Sunday, July 20, 2014

Catherine Lamb - matter/moving (winds measure)

We're presented with four renditions of the fine piece, "matter/moving", spread over two cassettes (I listened via download), the performances recorded over two days in an apartment in Jackson Heights, Queens by Andrew Lafkas (double bass), Bryan Eubanks (oscillators) and Tucker Dulin (trombone). Lamb describes the process: "The environment outside is fluctuating, yet the quality is similar. The form and tonality within the piece remains the same in the four versions, but what occurs between form and articulation changes—in terms of the interaction of elements and grains of tones in moments of time. Through repetition of sympathetic resonances, overtime these tones interact more clearly and what at first is outside/inside becomes inside/outside."

The work consists of very subtle, long tones (you can view the score and instructions here) that gently interleave, sounds from outside drifting in, though there are also some very abrupt stoppages every so often that lend a nice stuttering quality to the music's shape. The playing is restrained and, like much of what I've heard from Lamb in other work, haunting and moving. Each version lasts about 23 minutes and I quickly gave up the game of attempting to discern variations (not that I was having much success) and simply sat back and let the sounds wash over me. I found that I enjoyed taking her instructions to the players a step further and listening with the door to the balcony open, letting the sounds of the 19th Arrondisement attain a co-equal level with the music, sometimes, as with a heavy rain shower, blanketing it. Very beautiful.

As is the recording in and of itself. Lamb has become one of my favorite working composers. "matter/moving" is a wonderful addition to her already impressive oeuvre.

Phil Julian/Ben Owen - between landing (Auditory Field Theory)

One of those recordings that I enjoy a great deal but find very difficult to write about even semi-coherently, that is in the sense of distinguishing it from other low level (for the most part) abstract electronics. True, the bell-like guitar tones with which it begins are somewhat singular--soft, suspended in pools of silence. But to say it's followed by a few minutes of quiet fizziness leads one down the path of simple descriptives which, in the case of a more tiresome release, might be the best you could do. But this one is far, far better than that. Three tracks, two variations of the disc title clocking in at about 21 minutes each and a third, "a return" occupying the final 14. The music, on the whole, is somewhat more aggressive than what I've heard before from Owen, a bit less so than my previous experience with Julian, a good balance. Apart from the few minutes at the beginning, the sound in "between landing 1" is spread in a consistent manner, even with something like an implied pulse beneath the washes of static and understated squalls. The second track lies more in a dense drone with affiliated clatter state, slowly undulating, descending into a deep rumble, the clatter growing more metallic, morphing into a more pinched whine--see, this gets nowhere. Suffice it to say that each piece is effortlessly engaging and absorbing, containing a strong sense of concentration and exploration (I will say that as much as I enjoy the first two pieces, the final is especially fine, a-bristle with a large number of wonderful textures and pulses). Can't ask for much more.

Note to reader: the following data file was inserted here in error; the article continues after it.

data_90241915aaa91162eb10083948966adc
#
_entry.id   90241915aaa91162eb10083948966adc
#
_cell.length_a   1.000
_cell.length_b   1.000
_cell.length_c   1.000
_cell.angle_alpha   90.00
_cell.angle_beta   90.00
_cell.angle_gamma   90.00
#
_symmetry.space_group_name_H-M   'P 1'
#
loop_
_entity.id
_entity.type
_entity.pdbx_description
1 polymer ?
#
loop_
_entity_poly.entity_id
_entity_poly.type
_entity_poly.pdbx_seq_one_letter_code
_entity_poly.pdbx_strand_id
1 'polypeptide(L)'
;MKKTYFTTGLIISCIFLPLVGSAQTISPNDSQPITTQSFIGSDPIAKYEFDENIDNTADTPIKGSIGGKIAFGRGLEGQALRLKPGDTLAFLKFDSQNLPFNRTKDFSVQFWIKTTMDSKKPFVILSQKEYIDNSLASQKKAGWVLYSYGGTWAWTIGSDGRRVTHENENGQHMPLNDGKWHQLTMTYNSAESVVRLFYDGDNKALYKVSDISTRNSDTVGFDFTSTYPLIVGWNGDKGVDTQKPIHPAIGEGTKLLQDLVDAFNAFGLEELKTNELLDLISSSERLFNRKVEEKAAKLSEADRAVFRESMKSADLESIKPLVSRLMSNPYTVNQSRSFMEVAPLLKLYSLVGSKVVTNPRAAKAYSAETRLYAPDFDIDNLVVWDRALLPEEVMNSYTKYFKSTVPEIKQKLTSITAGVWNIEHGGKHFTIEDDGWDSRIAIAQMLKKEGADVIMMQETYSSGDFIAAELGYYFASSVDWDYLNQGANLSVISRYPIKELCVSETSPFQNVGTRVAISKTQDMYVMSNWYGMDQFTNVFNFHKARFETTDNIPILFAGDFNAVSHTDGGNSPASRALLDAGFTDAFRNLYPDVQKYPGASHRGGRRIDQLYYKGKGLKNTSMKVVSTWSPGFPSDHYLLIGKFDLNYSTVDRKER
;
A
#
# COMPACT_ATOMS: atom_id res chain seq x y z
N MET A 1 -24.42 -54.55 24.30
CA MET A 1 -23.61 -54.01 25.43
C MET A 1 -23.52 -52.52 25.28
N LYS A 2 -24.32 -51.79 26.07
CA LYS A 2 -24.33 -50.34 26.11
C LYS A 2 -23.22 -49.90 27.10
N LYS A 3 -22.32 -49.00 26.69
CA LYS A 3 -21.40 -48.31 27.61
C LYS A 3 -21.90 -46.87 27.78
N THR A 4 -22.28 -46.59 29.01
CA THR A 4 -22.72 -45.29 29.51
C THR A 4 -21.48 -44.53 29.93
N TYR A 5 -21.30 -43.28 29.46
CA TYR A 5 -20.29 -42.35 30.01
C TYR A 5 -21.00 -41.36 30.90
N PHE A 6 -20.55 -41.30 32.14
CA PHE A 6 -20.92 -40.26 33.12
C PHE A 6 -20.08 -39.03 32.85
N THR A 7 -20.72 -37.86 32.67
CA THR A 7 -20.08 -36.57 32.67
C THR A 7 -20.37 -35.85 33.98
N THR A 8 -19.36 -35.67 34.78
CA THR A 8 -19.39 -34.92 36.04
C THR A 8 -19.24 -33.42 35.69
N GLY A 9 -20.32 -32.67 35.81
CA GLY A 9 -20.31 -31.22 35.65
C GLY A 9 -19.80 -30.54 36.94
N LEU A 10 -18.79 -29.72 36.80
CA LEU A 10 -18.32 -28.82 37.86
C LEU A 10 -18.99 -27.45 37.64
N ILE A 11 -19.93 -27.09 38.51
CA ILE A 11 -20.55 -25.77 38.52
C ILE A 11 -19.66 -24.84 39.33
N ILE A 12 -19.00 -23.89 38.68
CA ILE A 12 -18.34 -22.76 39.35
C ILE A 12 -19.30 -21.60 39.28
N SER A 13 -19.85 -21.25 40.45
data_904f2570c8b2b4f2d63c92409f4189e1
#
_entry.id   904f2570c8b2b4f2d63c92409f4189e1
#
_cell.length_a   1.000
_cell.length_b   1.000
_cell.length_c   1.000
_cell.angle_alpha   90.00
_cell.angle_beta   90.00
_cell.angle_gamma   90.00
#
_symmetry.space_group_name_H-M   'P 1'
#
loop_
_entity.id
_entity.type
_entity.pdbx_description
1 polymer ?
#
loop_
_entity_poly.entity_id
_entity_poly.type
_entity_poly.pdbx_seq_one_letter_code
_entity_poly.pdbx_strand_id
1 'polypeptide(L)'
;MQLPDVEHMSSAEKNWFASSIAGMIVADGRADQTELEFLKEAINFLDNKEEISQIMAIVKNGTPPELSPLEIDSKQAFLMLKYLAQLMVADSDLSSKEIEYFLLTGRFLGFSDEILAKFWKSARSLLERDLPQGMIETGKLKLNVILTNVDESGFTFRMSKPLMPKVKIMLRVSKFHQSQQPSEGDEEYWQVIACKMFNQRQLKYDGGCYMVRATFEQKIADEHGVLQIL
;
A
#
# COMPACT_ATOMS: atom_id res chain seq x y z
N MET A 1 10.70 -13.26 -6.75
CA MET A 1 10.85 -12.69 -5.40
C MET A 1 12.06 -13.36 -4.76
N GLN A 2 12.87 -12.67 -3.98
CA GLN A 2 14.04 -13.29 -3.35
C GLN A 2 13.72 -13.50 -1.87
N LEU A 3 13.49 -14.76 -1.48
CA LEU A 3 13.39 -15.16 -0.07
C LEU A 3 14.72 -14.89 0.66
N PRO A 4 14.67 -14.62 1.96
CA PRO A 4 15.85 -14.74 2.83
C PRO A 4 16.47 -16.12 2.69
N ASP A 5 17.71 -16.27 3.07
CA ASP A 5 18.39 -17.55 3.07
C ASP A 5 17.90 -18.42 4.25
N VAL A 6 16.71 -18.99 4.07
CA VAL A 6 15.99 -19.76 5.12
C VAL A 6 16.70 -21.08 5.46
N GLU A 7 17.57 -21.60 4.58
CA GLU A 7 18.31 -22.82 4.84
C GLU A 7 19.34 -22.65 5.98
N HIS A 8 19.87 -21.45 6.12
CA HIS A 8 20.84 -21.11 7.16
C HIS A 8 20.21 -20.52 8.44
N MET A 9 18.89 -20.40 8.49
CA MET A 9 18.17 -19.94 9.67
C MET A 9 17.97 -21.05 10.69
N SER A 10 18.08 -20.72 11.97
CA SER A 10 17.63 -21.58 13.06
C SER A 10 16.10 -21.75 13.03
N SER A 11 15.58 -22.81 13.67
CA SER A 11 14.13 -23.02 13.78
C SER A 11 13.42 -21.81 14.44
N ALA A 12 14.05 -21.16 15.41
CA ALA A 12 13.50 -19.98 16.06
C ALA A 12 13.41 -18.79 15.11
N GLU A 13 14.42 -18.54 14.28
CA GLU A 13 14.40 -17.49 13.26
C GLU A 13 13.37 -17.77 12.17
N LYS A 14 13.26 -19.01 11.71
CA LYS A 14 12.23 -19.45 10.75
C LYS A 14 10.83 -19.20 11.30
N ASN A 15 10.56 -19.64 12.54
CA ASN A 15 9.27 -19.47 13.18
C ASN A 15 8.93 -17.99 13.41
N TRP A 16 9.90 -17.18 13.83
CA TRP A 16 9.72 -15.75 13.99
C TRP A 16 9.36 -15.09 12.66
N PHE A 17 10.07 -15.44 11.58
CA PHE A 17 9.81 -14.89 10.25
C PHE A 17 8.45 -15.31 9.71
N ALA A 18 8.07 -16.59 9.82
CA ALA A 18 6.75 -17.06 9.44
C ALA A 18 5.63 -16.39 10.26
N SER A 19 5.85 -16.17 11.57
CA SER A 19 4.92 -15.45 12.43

Excellent work, well worth hearing. And as always, great cover graphics.

Auditory Field Theory


Bill said...

The Julian/Owen recording seems to be on Auditory Field Theory:


Brian Olewnick said...

ah, good catch--corrected. thanks!

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